BETA Safety Week

You may have seen the phrase 'BETA Safety Week" floating round social media, and your email inboxes recently. The NEW inititive of 'BETA Safety Week' (Strangly enough, created by BETA) falls between 28 April-6 May 2018. Many BETA retail members are taking part in the week and will be promoting their professional fitting service to help you find the very best, and most suitable, safety garments (BETA, 2018). Some will also be running special offers and promotions, so keep your eyes peeled!

I thought, in aid of BETA Safety Week, I would write a little post on Safety Equiptment and all the little facts its good to know...


A key difference between an air jacket and a body protector is the protection provided. A body protector offers permanent, static protection, absorbing and spreading the forces involved. An AJ offers temporary, dynamic protection once the garment is inflated, slowing the impact. Research has shown that AJ’s are most suited to falls on flat, wider, load bearing surfaces but offer little protection from sharp or blunt smaller objects such as hooves (BETA, 2018). This is why, in Eventing, an Air Jacket must be worn with a Level 3 Body Protector, to protect the body as much as possible.

Whether you’re going training or you are just going out for a hack, you should consider wearing a body protector. Just because there isnt a rule stating you should wear one when riding at home, its certainlty not detrimental to get into that habit! Anecdotally, riders dont wear a body portector at home due to not liking the stiff feeling. Most body protectors are made from heat sensitive PVC nitrile foam, which is why they feel increasingly comfortable as they soften and mould to the wearer’s body. So try storing your protector in a warm (but not artificially hot) environment to ensure it’s nice and flexible when you put it on.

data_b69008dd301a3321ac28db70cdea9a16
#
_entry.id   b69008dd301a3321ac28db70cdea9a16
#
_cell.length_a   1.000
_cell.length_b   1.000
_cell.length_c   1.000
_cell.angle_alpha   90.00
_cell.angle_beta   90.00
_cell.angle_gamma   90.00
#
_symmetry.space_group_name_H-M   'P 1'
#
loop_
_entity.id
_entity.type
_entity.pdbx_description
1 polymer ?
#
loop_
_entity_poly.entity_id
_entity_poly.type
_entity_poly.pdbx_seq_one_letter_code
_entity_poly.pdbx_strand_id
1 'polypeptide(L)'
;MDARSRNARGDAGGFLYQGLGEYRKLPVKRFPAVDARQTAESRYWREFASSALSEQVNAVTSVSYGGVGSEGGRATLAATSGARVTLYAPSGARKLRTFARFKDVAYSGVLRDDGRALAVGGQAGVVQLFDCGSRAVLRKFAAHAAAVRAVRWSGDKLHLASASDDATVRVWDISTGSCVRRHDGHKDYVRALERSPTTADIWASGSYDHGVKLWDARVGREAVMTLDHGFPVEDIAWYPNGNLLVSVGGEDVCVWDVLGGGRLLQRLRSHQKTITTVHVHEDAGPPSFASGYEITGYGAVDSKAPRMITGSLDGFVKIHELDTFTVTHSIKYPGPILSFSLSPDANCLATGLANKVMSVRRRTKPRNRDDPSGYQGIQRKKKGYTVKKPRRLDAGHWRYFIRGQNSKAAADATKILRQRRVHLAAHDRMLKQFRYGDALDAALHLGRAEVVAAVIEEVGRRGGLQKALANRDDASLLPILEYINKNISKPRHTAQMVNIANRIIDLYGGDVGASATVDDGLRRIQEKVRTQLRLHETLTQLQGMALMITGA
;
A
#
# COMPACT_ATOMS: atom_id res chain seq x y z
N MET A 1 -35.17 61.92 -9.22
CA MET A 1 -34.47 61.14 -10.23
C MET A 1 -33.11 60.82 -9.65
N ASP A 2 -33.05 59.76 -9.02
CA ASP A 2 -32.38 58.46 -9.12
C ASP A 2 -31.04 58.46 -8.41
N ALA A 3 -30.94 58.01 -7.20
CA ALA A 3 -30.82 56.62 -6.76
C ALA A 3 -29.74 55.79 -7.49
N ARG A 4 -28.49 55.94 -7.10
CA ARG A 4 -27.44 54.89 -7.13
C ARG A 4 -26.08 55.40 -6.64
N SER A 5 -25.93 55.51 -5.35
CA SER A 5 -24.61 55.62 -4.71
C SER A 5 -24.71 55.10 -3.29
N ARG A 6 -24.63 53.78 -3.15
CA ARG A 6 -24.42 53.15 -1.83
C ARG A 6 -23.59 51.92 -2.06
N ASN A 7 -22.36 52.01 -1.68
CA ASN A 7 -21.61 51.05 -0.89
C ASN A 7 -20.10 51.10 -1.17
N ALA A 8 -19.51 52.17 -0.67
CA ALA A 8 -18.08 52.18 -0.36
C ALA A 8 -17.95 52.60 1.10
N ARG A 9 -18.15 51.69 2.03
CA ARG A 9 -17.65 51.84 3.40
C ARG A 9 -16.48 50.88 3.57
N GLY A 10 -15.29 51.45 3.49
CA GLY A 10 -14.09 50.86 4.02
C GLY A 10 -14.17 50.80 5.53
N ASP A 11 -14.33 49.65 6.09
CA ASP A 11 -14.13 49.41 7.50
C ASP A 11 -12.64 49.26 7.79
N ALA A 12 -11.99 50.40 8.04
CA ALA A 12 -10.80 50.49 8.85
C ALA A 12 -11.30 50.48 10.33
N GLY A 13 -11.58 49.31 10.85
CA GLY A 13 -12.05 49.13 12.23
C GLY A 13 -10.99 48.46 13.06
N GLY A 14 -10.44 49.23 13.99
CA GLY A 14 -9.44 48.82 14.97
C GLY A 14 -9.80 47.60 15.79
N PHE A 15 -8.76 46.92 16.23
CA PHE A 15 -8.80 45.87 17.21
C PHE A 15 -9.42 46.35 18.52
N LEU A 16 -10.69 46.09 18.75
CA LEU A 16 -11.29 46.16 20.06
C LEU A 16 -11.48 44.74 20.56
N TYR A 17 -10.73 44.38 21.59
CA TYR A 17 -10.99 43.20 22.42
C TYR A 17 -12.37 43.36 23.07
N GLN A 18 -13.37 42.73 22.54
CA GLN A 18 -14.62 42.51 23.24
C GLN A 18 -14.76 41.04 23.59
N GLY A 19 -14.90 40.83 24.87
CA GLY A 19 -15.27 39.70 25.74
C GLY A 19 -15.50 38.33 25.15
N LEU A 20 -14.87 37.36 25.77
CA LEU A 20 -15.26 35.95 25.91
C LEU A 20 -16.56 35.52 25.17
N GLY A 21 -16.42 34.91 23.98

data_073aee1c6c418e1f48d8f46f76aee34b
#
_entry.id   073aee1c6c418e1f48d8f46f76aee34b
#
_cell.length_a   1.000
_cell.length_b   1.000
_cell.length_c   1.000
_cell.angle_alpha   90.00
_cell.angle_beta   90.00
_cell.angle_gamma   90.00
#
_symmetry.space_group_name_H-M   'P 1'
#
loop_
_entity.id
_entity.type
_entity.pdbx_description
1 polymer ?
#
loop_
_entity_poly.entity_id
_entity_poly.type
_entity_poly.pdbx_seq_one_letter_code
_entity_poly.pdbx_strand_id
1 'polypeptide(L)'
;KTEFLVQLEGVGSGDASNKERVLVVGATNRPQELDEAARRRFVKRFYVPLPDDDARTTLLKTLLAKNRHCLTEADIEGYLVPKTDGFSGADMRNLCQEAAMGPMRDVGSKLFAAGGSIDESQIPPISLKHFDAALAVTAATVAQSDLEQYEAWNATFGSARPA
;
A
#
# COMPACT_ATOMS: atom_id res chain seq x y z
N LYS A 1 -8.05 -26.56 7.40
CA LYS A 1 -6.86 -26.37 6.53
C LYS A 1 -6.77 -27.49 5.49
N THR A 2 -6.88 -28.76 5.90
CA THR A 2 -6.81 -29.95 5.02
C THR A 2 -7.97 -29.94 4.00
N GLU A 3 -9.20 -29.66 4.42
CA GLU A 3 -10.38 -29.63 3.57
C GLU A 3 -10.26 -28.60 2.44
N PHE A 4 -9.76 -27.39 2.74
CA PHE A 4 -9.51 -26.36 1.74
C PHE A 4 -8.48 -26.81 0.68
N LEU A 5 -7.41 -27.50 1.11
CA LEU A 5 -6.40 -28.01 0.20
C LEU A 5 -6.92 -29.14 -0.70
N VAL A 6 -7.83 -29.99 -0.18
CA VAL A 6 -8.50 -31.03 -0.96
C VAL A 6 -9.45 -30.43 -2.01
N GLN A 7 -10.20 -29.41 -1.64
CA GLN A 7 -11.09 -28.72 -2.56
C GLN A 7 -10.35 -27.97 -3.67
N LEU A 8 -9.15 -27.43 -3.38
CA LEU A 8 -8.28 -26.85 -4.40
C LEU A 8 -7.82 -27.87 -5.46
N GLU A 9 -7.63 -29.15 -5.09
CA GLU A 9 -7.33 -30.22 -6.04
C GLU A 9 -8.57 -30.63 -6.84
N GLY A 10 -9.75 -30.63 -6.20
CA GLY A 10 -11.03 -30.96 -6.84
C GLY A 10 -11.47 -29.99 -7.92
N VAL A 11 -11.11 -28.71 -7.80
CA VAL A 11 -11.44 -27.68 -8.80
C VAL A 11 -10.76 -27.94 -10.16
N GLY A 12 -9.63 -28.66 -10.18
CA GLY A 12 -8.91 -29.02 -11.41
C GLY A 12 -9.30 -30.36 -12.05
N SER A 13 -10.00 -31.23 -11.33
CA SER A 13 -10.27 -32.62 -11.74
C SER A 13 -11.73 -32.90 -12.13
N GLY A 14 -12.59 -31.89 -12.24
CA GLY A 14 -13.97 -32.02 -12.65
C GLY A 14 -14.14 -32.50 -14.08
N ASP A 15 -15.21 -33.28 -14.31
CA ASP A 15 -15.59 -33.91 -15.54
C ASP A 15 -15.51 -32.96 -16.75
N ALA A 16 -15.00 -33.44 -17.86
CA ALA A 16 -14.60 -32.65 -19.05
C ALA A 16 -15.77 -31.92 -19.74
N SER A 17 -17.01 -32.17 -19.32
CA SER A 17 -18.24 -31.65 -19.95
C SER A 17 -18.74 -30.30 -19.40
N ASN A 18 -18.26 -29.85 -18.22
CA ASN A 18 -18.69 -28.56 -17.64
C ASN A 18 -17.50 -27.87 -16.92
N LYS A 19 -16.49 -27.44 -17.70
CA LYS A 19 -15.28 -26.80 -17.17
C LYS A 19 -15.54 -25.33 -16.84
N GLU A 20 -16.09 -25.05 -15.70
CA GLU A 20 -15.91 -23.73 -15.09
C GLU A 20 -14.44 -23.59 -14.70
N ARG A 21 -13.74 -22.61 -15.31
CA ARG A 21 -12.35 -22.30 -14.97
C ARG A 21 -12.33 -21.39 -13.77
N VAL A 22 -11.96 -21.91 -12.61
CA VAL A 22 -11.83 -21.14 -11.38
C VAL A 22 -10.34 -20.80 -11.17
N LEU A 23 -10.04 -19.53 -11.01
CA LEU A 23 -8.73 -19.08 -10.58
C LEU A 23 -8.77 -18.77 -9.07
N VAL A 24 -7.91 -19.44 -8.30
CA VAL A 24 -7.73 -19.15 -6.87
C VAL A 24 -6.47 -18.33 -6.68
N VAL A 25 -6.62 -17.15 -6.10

Whilst Body Protectors dont come with Shoulder Protectors as standard, they are a useful piece of kit to own. Research into falls onto the shoulder during eventing competitions revealed that wearing shoulder protection reduces the risk of breaking your collarbone by up to 80%.

Body protectors should be replaced at least every three to five years, after which the impact absorption properties of the foam may have started to decline.

Recently, AJ’s have become a regular sight at Eventing competitions, with more riders than not, wearing them at the grassroots levels. In 2016 (BE, 2016), at BE competitions, only 59% of riders who fell were wearing an AJ, however at BE80 only 39% were not wearing an AJ.

When Point Two and the TRL worked on testing the Point Two Air Jacket, there was improved protection to the spine by up to 69%. The Air Jacket also reduced the risk of rib fractures and underlying organ damage by at least 20% (Point Two, 2017).


Safety testing is conducted on all helmets in the UK to ensure that they meet safety standards. There is a range of standards across the world but for BE, the required specification is PAS015 (BE, 2017). PAS015, amongst other factors, addresses crush resistance and protection when landing on an edged surface (BETA, n.d).